Public Assets Institute > Policy Areas > Education > There’s still a chance to help the middle class

There’s still a chance to help the middle class

The Legislature is missing an opportunity this year to undo changes to Vermont’s school tax system that have made it harder for some middle-class Vermonters, including those who are retired, to stay in their homes. They’re also missing a chance to repeal a provision that punishes certain homeowners who pay school taxes based on their income.

The large majority of resident homeowners pay most or all of their school taxes based on their income instead of the value of their home. That’s because Vermont’s school financing system recognizes that income, rather than property wealth, is a better measure of a person’s ability to pay taxes.

In 2010, in response to criticism from opponents of the school funding system, the Legislature decided that some homeowners with valuable property but modest incomes should pay higher school taxes. They also decided that people with income from investments should pay more. Lawmakers changed the law that year, and now residents must pay property tax on the value of their home above $500,000, regardless of their income. And for the purposes of calculating income-based school taxes, dividend and interest income of more than $10,000 is counted double.

Both changes have been hard on retired Vermonters on fixed incomes. Sadly, some lawmakers have suggested that people with modest incomes and expensive property should simply sell their homes and move into something cheaper so they can afford their school taxes.

First of all, some of these homeowners have seen their property values rise through no fault of their own. Do we really want a policy that says middle class residents have to move when the market pushes the value of their home past a certain point? That will only lead to the further gentrification of Vermont.

And a tax policy that forces people to move doesn’t square with other state policies that are designed to keep people at home as long as possible. Home health services, respite care, even weatherization programs are geared toward helping Vermonters stay in their homes.

The rationale for the change seemed to be that anyone who could afford to live in a house worth more than $500,000 could afford to pay more school taxes. Similarly, there appeared to be a hint of resentment behind the provision to double-count interest or dividend income, as though these people were getting away with something by paying school taxes based on their income.

But the same year the Legislature made life harder for the middle class, it reinstated preferential tax treatment for capital gains, which primarily benefited people in upper income brackets, including some who live in houses worth more than $500,000. It was not clear what public policy was being advanced by reducing taxes on capital gains. And there was no evidence to show that savings from the capital gains tax cuts would be invested in Vermont and not in a hedge fund or other high-risk financial bet that provided no benefit to the state.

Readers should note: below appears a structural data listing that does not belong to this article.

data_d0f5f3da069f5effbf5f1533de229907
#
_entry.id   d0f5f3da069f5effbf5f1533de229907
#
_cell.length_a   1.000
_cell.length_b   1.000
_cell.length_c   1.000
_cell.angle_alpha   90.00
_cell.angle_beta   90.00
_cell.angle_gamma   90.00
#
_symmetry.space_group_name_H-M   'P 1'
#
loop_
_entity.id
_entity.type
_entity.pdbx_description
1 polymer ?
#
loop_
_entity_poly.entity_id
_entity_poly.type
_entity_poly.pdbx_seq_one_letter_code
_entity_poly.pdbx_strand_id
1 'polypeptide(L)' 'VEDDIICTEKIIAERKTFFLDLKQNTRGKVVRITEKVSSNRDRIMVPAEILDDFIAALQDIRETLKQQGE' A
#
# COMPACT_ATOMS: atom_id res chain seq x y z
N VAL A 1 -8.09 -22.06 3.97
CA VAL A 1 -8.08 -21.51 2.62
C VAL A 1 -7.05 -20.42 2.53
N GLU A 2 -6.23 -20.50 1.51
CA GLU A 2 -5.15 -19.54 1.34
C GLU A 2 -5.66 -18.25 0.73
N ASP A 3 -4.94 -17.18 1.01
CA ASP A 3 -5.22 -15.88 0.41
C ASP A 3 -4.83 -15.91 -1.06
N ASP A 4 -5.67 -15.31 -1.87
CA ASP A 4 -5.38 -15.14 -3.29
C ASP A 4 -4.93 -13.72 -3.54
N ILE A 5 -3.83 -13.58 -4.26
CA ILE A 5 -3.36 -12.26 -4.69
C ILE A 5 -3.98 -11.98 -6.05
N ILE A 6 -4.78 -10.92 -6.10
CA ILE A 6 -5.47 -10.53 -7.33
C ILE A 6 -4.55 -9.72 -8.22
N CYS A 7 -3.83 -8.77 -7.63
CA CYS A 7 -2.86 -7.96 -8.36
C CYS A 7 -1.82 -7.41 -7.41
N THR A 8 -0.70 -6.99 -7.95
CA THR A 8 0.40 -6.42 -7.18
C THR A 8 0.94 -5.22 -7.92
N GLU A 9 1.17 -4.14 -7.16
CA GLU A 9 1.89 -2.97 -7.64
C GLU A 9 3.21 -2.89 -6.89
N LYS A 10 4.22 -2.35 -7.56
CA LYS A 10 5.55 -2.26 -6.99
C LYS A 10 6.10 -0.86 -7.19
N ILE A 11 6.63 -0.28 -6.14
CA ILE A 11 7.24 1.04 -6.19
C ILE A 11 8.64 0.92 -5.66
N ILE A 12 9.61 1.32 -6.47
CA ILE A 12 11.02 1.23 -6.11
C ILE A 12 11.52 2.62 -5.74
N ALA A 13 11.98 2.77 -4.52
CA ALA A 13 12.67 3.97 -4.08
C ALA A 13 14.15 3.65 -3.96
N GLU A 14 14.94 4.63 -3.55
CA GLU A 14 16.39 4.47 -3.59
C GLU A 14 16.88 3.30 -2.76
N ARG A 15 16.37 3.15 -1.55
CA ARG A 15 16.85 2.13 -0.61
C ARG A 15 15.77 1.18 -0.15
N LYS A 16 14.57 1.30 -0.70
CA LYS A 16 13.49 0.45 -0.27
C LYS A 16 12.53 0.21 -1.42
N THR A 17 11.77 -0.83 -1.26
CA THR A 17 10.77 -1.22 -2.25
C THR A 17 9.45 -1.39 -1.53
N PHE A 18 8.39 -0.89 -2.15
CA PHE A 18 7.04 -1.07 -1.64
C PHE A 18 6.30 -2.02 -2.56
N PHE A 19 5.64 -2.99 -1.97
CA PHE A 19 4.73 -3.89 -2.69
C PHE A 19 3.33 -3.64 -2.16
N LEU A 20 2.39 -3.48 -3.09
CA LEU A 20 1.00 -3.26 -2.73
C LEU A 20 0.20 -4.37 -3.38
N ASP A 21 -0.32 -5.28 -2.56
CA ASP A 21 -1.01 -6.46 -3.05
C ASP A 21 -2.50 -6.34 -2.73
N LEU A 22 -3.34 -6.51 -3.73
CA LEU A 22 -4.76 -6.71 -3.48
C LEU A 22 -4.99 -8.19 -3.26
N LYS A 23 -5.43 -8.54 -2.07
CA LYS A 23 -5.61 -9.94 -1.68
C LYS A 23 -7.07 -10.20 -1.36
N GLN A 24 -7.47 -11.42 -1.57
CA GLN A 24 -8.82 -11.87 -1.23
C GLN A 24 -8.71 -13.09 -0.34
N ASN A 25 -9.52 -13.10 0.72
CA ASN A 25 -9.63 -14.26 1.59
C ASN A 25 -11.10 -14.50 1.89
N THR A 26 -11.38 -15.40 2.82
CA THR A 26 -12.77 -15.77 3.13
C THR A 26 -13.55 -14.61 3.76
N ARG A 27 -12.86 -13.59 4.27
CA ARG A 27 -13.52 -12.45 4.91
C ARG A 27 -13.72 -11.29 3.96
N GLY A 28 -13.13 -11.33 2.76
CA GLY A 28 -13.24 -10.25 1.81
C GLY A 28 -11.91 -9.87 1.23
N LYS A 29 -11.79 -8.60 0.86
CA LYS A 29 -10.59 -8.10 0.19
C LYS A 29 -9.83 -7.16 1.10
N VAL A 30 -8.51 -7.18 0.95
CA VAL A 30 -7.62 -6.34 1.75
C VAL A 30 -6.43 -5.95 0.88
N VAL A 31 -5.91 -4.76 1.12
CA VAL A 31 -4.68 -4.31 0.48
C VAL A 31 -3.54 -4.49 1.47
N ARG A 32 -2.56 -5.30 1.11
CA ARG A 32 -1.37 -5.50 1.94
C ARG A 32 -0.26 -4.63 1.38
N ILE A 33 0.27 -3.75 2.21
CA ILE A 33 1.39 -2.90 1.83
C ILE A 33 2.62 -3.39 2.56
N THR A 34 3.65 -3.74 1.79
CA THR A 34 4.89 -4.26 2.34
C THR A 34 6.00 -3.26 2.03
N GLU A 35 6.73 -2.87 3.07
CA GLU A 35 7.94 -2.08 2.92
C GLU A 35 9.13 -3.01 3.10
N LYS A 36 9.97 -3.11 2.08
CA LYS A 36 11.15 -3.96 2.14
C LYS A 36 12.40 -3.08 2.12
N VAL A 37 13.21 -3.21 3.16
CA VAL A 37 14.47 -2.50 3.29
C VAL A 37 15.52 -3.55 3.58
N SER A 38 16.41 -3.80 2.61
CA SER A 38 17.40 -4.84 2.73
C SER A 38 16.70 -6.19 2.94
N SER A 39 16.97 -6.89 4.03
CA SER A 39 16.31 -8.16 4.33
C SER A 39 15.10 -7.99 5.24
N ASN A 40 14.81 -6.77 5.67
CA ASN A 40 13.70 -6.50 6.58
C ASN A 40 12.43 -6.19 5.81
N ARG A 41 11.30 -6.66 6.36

The House and Senate have passed different versions of a bill to adjust Vermont’s tax laws this year. In one, the House dropped the double-counting of investment income; in the other, the Senate repealed the provision for homes valued at more than $500,000. A smart compromise would have been for each side to accept the other’s proposal and repeal both provisions that have unnecessarily hurt middle income Vermonters. Instead, the proposed deal is to continue to collect property taxes on home values greater than $500,000, regardless of the homeowner’s income. And investment income will be double-counted for those under 65 years old.

Raising school taxes on the basis of residents’ ability to pay is fair, and it’s a policy that everyone can understand. Every time we add exceptions to that basic approach—treating people differently because of their age or the value of their home—we make the tax system more complicated and less fair.

There is still time for the full House or Senate to reject the current deal and move back toward a more straight-forward income-based tax system to pay for education, while helping more middle class Vermonters stay in their homes.

Posted by Jack Hoffman on May 4, 2012 at 12:10 pm

One Response to “There’s still a chance to help the middle class”

  1. Diana Peduzzi says:

    Come on guys. How many middle-income Vermonters own homes worth more than $500,000? And if someone is reaping more than $10,000 in interest on investments, in addition to any earned income, social security or pension benefits, they probably were successful earners and savers, who planned to be able to pay their expenses during retirement. (Or, they inherited) I see many instances in which the state (“we”) are paying property taxes for people with significant wealth, including ownership of businesses and second homes (not camps, but winter residences out-of-state) Tiny tax reductions go to those lower income folks who only have the size of housing that they can afford. Between the education funding formula and the current use subsidies, it’s no wonder that it is so difficult for a family to buy a little piece of Vermont land on which to build a home.